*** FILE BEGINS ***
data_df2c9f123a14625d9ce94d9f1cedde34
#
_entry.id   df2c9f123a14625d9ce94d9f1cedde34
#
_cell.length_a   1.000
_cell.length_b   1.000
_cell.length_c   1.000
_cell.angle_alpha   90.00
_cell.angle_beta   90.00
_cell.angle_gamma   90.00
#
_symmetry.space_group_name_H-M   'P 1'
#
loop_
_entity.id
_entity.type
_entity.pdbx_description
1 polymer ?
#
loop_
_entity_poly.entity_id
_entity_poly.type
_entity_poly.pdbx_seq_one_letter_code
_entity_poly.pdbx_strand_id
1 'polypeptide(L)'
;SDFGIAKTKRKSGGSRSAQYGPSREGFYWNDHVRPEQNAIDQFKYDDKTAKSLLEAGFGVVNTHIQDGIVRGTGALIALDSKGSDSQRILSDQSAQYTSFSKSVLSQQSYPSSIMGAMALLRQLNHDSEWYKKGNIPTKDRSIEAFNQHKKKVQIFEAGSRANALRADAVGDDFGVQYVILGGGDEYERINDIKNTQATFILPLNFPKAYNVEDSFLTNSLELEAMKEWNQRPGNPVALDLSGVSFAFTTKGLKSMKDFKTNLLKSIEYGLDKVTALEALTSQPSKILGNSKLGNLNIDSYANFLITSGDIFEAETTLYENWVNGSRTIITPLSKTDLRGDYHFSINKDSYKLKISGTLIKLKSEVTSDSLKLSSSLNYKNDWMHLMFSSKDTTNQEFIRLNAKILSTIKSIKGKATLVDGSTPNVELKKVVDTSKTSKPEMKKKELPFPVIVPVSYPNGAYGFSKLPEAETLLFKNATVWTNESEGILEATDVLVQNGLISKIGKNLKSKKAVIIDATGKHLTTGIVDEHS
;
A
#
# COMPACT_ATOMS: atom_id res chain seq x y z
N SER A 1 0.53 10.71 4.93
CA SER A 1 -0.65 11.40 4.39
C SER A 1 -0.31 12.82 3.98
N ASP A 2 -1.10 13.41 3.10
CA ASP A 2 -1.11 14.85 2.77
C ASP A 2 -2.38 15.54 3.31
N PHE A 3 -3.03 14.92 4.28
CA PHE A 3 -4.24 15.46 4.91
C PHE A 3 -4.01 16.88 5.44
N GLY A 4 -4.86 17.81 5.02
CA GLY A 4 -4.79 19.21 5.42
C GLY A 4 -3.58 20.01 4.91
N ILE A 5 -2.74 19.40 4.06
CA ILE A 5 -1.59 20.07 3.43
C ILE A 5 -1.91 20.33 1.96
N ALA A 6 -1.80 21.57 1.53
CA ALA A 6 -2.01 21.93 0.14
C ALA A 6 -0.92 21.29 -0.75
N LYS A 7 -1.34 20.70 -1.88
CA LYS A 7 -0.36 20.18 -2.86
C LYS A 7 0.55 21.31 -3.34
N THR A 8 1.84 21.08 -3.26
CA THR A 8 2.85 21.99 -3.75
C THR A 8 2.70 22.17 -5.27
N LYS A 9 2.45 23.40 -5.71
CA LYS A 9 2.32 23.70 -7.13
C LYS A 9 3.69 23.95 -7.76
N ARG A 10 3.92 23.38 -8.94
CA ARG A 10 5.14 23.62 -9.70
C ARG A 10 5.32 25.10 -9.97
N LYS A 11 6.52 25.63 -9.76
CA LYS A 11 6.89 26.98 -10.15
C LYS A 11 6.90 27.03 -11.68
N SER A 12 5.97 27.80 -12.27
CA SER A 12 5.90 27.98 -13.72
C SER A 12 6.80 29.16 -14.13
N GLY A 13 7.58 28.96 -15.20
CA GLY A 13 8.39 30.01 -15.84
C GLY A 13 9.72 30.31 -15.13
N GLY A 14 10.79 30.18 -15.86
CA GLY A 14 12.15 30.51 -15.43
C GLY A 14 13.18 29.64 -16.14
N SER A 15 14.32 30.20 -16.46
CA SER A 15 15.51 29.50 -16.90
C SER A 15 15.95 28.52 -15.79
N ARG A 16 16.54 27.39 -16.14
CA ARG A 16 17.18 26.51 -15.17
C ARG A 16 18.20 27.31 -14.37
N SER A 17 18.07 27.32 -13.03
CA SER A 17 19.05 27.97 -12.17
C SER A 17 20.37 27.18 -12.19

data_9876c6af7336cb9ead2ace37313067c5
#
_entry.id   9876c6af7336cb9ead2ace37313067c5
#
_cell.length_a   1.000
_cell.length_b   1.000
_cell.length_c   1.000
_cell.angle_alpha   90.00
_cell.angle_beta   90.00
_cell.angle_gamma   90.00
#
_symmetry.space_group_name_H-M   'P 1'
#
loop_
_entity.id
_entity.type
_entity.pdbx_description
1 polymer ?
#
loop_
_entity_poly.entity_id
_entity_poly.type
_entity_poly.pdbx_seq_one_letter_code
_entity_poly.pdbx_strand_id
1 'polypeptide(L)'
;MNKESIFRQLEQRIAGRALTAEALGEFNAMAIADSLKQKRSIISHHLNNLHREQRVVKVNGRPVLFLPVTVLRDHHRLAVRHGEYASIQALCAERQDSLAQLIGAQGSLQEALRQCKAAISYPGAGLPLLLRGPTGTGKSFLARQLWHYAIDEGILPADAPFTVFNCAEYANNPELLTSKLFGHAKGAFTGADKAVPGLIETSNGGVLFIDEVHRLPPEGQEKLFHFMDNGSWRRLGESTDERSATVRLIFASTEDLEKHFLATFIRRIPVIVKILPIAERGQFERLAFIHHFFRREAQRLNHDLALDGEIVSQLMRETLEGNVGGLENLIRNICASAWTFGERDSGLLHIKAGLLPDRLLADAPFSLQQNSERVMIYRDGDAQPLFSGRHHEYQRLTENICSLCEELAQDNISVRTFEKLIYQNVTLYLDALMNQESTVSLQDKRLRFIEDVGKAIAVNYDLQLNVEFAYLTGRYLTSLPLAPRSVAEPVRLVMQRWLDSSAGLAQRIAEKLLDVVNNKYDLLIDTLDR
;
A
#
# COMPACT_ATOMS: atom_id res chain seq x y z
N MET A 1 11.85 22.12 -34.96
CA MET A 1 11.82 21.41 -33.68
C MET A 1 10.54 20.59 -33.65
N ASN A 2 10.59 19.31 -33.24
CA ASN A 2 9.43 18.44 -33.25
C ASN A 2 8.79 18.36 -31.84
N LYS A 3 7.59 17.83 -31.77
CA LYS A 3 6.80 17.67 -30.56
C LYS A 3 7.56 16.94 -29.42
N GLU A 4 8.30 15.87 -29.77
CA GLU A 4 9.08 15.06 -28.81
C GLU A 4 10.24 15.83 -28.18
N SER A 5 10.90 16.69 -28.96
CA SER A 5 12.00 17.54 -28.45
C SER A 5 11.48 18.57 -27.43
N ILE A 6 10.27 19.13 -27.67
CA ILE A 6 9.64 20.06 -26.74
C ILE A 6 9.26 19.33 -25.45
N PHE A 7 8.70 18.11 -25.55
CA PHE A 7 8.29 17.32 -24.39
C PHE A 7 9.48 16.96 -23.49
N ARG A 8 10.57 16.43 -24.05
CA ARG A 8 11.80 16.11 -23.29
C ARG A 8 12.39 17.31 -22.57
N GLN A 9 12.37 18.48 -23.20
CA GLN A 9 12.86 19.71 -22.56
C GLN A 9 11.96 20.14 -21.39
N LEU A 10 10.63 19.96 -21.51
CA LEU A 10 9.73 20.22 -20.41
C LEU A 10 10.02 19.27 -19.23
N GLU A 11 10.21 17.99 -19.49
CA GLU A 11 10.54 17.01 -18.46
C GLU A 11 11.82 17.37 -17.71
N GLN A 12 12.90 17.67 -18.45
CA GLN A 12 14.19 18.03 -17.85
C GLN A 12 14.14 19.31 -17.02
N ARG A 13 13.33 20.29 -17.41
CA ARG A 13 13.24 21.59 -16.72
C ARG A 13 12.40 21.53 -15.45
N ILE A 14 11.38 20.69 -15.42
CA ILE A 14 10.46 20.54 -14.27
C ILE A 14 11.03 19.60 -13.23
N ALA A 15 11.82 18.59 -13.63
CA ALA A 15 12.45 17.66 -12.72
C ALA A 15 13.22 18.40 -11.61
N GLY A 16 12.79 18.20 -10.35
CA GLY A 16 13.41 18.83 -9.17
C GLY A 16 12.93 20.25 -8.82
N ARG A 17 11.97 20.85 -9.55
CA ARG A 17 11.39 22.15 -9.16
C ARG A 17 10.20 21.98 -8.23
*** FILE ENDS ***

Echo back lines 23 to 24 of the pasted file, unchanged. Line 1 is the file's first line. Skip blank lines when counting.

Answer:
_entity_poly.pdbx_seq_one_letter_code
_entity_poly.pdbx_strand_id